“The most important thing in the world is family and love.” – John Wooden

Our upbringing plays an essential role in shaping our future, particularly our beliefs about money. If we took a trip down memory lane, we’d likely hear an echo of parental sayings like “money doesn’t grow on trees.” 

While meant to teach us financial discipline, such phrases often establish a scarcity mindset that influences our adult lives and the money messages we pass on to our children.

Think back to your childhood. Was money spoken of as a limited, hard-to-reach resource? Or was it portrayed as a tool for creating opportunities and building a comfortable life? 

The money messages we received in our formative years will influence our financial behaviour and decisions in adulthood. Therefore, it becomes essential to impart healthy financial perspectives to the next generation, as the financial seeds we sow in their minds today will bear the fruits of their financial decisions tomorrow.

True, money requires smart handling. However, statements like “we can’t afford that” could foster a scarcity mentality, limiting our ability to perceive and seize opportunities and creating a cycle of fear and negativity around finances.

Instead, what if we cultivated an abundance mindset? What if we used positive language around money to highlight possibilities and opportunities? Let’s imagine your child desiring a new toy that isn’t currently within your budget. Instead of the curt dismissal, try saying, “That’s not in our spending plan right now, but let’s take a picture of it. We can make a plan to see how we can make it work in the future.”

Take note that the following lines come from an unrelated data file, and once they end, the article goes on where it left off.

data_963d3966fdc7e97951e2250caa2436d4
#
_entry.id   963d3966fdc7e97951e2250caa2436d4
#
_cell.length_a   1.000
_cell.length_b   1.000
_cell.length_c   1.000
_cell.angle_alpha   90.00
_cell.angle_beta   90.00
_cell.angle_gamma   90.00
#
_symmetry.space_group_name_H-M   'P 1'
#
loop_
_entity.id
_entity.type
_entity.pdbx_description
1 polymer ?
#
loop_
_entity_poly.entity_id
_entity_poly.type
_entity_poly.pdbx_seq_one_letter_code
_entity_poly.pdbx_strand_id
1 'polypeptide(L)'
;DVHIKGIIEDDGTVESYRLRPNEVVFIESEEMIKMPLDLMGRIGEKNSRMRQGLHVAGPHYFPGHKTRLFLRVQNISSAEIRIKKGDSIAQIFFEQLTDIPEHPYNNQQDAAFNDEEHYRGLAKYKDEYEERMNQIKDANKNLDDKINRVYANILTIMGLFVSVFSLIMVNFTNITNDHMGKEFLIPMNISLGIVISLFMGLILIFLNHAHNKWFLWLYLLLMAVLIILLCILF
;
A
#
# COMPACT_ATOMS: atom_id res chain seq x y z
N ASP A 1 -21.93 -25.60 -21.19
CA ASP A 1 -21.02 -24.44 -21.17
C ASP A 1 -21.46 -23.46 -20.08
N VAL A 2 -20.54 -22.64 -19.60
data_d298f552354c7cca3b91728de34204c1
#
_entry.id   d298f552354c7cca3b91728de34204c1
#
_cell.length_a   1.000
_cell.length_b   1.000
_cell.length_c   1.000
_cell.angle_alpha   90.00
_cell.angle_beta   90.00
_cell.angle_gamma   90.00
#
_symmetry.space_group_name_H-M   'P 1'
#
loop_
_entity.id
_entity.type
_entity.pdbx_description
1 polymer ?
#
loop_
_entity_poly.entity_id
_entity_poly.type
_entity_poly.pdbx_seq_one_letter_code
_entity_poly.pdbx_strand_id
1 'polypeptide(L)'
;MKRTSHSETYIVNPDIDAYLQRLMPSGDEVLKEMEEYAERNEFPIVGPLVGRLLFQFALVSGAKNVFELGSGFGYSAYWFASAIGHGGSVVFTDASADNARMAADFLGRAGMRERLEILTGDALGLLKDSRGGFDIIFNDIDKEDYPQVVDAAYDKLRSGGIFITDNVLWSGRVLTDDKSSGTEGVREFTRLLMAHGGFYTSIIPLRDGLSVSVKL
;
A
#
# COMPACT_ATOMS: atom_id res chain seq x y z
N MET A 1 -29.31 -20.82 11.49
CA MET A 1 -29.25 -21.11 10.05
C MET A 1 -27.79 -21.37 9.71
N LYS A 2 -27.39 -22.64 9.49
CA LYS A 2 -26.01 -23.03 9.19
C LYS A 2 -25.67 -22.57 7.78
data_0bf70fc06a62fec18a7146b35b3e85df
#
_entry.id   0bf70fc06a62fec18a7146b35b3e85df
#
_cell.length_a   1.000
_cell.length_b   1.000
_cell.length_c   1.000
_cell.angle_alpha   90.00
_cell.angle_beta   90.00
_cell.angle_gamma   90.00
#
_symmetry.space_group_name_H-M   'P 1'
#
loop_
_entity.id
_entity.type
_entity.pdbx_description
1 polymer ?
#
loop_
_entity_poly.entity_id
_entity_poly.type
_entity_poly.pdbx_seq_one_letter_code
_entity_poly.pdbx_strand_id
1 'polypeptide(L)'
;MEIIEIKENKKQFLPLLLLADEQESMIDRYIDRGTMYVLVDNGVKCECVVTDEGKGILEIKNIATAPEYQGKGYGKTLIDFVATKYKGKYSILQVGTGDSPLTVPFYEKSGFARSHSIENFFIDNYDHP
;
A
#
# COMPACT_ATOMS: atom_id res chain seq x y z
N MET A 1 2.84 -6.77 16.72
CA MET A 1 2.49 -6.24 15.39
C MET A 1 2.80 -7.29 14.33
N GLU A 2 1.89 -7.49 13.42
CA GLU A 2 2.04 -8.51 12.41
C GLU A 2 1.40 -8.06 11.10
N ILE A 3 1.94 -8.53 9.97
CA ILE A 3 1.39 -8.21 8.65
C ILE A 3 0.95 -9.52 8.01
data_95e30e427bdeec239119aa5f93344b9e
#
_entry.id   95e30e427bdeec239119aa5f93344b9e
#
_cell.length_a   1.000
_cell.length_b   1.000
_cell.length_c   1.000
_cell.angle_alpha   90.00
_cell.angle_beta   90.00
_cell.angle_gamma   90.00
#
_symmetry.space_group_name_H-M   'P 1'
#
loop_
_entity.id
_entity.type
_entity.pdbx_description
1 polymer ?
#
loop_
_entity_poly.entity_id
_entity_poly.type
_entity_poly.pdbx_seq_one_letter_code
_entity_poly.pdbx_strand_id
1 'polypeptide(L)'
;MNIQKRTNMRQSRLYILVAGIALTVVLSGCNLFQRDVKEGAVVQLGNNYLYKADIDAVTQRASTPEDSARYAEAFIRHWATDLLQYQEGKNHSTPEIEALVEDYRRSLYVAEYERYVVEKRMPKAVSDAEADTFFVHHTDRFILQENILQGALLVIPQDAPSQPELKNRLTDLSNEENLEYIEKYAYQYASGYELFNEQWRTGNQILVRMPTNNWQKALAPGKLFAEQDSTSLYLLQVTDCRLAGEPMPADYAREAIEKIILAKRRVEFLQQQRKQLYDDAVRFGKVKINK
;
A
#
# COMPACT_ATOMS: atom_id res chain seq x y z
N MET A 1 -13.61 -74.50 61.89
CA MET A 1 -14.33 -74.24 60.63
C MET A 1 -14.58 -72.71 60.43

We can use such instances as teachable moments, encouraging our children to discover creative ways to earn money, such as saving their allowance, doing odd jobs, starting a small venture, or even learning about investing.

In the process, we can foster a positive narrative around money:

  • “Lots of people earn money doing jobs they love.”
  • “We can do a lot of good with money.”
  • “I’m grateful for the money we have.”

We must be cautious to avoid passing down limiting beliefs. Here are three phrases we should retire and the alternatives we could adopt:

  1. “We can’t afford that” vs “That’s not in our spending plan right now, but let’s add it to our wishlist. We will see how it can work in the future.” 

This shift can teach our children to see beyond the “here and now” and understand that improving where we are is always possible.

  1. “Money doesn’t grow on trees” vs “There’s a lot of money in the world, and you can learn how to earn as much as you need.” 

This adjustment can prevent the development of a scarcity mindset and encourage a worldview where money is plentiful.

  1. “Money doesn’t buy happiness” vs “Money is a good thing to have.” 

While money doesn’t guarantee happiness, it is necessary for a comfortable life and can provide joy through experiences, travel, etc.

Additionally, here are five more positive phrases to instil an abundance mindset:

  •  “Many people make money doing what they love.”
  •  “There is enough money in the world for everyone.”
  •  “We can do a lot of good with money.”
  •  “I am grateful for the money I have.”
  •  “We can always make a plan to figure out how we can afford something.”

As we mould our children’s perspectives on money, let’s remember that the aim is not just to teach them how to earn and save, but to help them understand that money is a tool that can create opportunities and enable them to live a fulfilling life. 

In the grand scheme of things, we are not just raising children; we are nurturing the next generation of financially literate adults. This financial knowledge, along with a nurturing environment filled with family and love, is one of the most enduring legacies we can leave our children to thrive in their lives.